Yemenis have been taking to the voting booths over the last 24 hours to put their seal of approval on the transfer of power from Ali Abdullah Saleh to his deputy, Abdu Rabu Mansour Hadi.
This wasn’t really an election as such – the ballot only offered the option of voting for Hadi. However, the voter turnout to rubberstamp his succession was high – depending on which estimate you read, ranging anywhere from 50% to 80%. This suggests a good level of support for the agreement, signed by a coalition of opposition groups but thought to be unpopular with protesters due to its giving Saleh blanket immunity for any crimes during the 33 years he spent in power.
President Obama has been largely disappointing – or perhaps as bad as was feared – in the foreign policy realm. His handling of Iraq, especially, was catastrophically bad and while his prosecution of the War on Terror has been admittedly ruthless, I don’t regard that as foreign policy in the conventional sense of the term. However, on Yemen, President Obama has got it right in the following ways:
The US is prepared to increase aid to Yemen – but making this conditional on the new government reducing corruption, increasing democracy and accountability. Economic assistance for fiscal year 2012 is $50 million (equal to the military assistance), with a similar amount expected in 2013. This money will go towards education, health, governance and economic growth projects.
Getting new President Abed Rabbo Mansour Hadi to pledge his commitment to continued counterterrorism cooperation against al-Qaeda in the Arabian Peninsula (AQAP), which even if not the most operationally active franchise today (that prize goes to al-Qaeda in Iraq), is still the branch that is most actively working to attack America. This cooperation is likely to consist of continued US training of Yemeni forces, logistical support and surgical drone strikes. John Brennan, a key Obama counterterrorism advisor, has stated that the ‘hardcore members’ of AQAP only number in their ‘dozens’, with several hundred more on the fringes for financial reasons.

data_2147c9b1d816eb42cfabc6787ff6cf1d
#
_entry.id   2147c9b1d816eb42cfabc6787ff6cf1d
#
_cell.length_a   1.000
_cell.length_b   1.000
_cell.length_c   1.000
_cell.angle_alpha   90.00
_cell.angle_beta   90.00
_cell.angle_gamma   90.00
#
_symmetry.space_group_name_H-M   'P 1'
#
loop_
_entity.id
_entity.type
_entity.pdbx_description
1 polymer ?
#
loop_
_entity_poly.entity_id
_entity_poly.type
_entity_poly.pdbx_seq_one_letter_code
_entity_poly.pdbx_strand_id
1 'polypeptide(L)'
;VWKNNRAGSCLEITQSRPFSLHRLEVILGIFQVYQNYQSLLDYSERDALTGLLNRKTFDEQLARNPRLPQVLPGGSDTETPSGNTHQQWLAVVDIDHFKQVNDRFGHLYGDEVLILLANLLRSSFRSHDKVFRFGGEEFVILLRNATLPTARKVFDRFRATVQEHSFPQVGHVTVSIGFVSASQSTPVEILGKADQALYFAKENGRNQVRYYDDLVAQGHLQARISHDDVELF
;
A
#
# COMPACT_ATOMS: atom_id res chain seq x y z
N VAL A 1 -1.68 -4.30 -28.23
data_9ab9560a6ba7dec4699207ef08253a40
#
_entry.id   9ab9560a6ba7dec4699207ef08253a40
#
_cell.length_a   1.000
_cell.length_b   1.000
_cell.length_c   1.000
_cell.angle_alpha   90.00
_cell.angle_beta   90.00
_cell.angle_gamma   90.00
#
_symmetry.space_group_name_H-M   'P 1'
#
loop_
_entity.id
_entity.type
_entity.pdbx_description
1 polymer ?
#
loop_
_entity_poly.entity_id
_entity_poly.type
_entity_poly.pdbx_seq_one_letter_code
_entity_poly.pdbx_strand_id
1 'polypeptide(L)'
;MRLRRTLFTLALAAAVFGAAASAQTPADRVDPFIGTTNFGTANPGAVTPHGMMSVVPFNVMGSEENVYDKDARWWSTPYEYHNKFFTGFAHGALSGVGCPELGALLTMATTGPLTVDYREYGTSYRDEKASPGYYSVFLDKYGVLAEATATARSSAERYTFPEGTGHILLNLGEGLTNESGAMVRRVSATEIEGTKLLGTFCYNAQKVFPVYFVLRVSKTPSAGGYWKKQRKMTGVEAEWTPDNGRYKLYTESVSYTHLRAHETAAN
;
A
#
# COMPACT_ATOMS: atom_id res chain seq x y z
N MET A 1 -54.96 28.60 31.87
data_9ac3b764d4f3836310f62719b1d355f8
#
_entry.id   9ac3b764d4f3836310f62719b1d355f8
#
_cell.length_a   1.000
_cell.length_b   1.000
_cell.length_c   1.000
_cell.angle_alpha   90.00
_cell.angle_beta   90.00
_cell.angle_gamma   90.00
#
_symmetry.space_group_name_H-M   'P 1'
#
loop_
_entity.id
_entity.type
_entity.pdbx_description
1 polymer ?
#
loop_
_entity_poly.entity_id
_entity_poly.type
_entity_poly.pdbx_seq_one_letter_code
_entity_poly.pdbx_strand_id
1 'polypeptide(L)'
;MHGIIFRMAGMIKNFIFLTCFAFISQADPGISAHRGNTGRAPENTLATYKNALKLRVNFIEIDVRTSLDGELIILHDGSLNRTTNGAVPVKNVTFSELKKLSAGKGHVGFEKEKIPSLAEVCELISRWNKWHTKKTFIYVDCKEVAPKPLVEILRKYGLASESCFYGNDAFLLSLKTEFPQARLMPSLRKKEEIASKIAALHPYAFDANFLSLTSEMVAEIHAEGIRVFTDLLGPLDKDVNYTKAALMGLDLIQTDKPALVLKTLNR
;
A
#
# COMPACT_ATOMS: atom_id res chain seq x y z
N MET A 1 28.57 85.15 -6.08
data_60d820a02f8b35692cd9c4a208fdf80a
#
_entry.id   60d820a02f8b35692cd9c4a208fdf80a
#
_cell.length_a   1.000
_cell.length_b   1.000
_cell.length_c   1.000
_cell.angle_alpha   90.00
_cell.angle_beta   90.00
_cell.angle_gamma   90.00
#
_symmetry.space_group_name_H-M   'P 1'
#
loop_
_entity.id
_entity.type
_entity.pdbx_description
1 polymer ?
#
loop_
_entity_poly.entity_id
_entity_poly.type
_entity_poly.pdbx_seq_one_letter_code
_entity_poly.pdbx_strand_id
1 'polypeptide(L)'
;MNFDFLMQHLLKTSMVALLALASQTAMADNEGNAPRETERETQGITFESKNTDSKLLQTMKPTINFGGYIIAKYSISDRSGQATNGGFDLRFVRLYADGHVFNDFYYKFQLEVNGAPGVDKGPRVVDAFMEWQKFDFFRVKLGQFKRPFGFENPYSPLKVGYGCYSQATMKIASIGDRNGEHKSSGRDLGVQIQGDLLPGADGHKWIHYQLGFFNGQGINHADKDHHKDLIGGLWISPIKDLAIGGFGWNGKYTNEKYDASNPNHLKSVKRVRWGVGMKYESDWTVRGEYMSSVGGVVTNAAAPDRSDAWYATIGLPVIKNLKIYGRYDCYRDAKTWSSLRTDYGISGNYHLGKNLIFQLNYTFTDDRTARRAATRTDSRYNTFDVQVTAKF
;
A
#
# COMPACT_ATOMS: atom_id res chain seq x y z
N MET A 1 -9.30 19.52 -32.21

The agreement overseen by the US, UN and Gulf Cooperation Council also struck the right note politically. Stressing the need for Hadi to begin negotiations with Houthi rebels in the north and secessionists in the south was a must, rather than opening the door to any possibility of these groups breaking off. It also – rightly – specified that full elections must take place in two years. One of the most challenging areas will be another of the agreement’s requirements – that Yemen restructures its military. Brennan stated that armed forces are personal ‘fiefdoms’ of commanders. US military advisers have suggested centralising the military salary structure to pay troops directly – subsequently preventing division commanders from siphoning this money off for themselves.
The challenge in all this, of course, is implementation. However, Saleh’s removal and having a sensible, workable plan to improve conditions in Yemen is at least a start. Furthermore, Yemen’s Saudi neighbours are on board. It is an intimidating task, but the dire situation in Yemen needs urgently addressing – for both humanitarian and security reasons.
Further reading: Yemen Beyond Saleh: Problems and Prospects for the US and its Allies